# MODELS OF CONTINUOUS AND DISCRETE DYNAMICAL SYSTEMS

MODELS OF CONTINUOUS AND DISCRETE DYNAMICAL SYSTEMS

P. Katis, N. Sabadini, R.F.C.Walters, Dipartimento di Scienze Chimiche, Fisiche, e Matematiche, Università dell’Insubria, Como, and School of Mathematics and Statistics, University of Sydney, Australia. 15th November 1998

The authors have introduced in [KSW97a], KSW97b] two complementary algebras for systems with boundaries. The first is loops in the suspension of a monoidal category (C , ?) , denoted ?( Σ( C , ?)) , an algebra of deterministic systems in which the natural feedback operation has delay. The second is Span(Graph), an algebra of specifications of systems (nondeterministic transition systems), which is a discrete cartesian bicategory, in which the natural feedback is instantaneous. This algebra provides a compositional calculus of transition systems with interfaces, which generalizes the operation of product of automata of [A94], [Z87], and Kurshan. Further, to an expression in each algebra there is a graphic representation, which corresponds to the distributed nature of the system. We show here that in addition to the discrete examples described earlier also continuous linear systems (including RLC circuits) are examples of the algebra. The main difference between this approach and the traditional one [Rugh96] is that our theory is completely compositional, and includes in a common framework the continuous and the discrete. This approach provides a clear algebraic setting in which to develop the theory of hybrid systems. CONTINUOUS LINEAR SYSTEM THEORY The mathematical structure of a graph can, in some cases, model continuous systems: the domain and codomain functions of a graph can be thought of as giving the position p and velocity v of an continuous motion rather than source and target of a discrete motion. In this note we consider input-output systems governed by a system of linear differential (and integral) equations [Rugh96]. The matrix of coefficients of a system is described as an arrow in ?(Σ(Vect ,⊕)) where Vect is finite dimensional real vector spaces, and ⊕ is the direct sum. We describe two functors D and I to Span(Graph( Vect ,⊕ )) such that behaviours of the image spans are solutions respectively of differential and integral equations with those coefficients. Span(Graph) is an environment in which these different systems may be composed. Within the theory of continuous linear systems is of course the theory of linear RLC circuits; in fact, we shall see that there are a class of arrows in ?(Σ(Vect ,⊕)) whose image under D are (models of) capacitors and whose image under I are inductors. The geometry associated to an expression in our algebra is the classical circuit picture. 2 Given a graph ( p, v ) : M → S in Vect we define a behaviour of this graph to be a differentiable function f : R → M (R the real numbers) such that ( p ? f ) ′ = v ? f . By a behaviour of a span of graphs we mean a behaviour of the head of the span. It is clear that the notion of behaviour is compositional, in the sense that if α : X → Y and β : Y → Z are spans then to give a behaviour of β ? α is to give behaviours of α and β that agree on the common boundary Y. We now define the functors D and I . Recall that an arrow in ?(Σ(Vect ,⊕) from X to Y is a linear transformation of the form X ⊕ U → U ⊕ Y , that is, a matrix of real numbers. Noting that U ⊕ Y is in fact a product, we will write such arrows as (α , β ) : X ⊕ U → U ⊕ Y . Let D : ?(Σ(Vect,⊕)) → Span(Graph(Vect )) be the homomorphism which maps an arrow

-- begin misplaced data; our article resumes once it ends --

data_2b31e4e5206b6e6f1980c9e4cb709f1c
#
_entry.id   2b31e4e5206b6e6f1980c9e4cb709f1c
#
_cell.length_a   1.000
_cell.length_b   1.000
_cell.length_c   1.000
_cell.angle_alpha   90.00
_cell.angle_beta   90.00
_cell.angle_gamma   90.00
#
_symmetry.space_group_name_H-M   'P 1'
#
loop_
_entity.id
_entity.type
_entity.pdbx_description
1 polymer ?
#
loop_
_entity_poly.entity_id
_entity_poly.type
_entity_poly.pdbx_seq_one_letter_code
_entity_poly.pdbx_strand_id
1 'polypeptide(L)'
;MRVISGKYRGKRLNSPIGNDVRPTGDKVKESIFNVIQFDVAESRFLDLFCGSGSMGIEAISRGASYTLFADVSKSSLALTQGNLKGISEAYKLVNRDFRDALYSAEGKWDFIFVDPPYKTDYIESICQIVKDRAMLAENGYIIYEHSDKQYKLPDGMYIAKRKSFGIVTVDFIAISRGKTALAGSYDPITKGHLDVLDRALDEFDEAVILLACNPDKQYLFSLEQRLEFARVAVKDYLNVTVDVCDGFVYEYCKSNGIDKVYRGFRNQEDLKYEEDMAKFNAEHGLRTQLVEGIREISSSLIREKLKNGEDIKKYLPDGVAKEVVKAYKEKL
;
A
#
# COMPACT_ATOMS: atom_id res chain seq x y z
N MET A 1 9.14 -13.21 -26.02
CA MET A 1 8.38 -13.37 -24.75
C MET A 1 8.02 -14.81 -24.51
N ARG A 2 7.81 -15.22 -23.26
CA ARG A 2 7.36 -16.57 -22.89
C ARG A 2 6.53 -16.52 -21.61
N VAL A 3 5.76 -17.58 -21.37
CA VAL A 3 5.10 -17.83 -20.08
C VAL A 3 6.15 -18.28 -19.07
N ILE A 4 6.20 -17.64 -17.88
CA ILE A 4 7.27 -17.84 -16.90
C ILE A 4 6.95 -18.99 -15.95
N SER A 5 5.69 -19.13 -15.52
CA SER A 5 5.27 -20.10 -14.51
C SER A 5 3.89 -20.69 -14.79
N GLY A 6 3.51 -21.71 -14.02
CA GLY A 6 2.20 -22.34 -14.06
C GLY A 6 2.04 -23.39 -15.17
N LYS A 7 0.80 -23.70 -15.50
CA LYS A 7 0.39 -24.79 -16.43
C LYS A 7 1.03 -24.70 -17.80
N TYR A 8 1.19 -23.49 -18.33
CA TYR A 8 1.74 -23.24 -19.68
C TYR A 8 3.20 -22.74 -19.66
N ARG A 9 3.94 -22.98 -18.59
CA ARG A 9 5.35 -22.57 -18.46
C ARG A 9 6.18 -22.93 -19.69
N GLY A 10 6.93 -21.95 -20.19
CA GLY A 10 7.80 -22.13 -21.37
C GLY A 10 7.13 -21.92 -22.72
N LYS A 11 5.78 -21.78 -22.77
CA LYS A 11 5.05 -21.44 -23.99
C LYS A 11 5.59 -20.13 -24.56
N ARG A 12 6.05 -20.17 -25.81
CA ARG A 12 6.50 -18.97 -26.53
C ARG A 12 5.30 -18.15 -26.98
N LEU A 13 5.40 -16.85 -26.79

(α , β ) : X ⊕ U → U ⊕ Y to the span from X to Y with head (π 2 , α ) : X ⊕ U → U 2 , left leg π 1 : X ⊕ U → X and right leg β : X ⊕ U → Y . Clearly, to give a behaviour of D(α , β ) is to give a pair of differentiable functions ( f , g ) : R → X ⊕ U such that g ′ = α ( f , g ) , that is, a solution of a system of differential equation. Let I : ?(Σ(Vect ,⊕)) → Span(Graph(Vect )) be defined by: I (α , β ) is the dual graph of D(α , β ) . Then I of a span can be regard as an integral equation.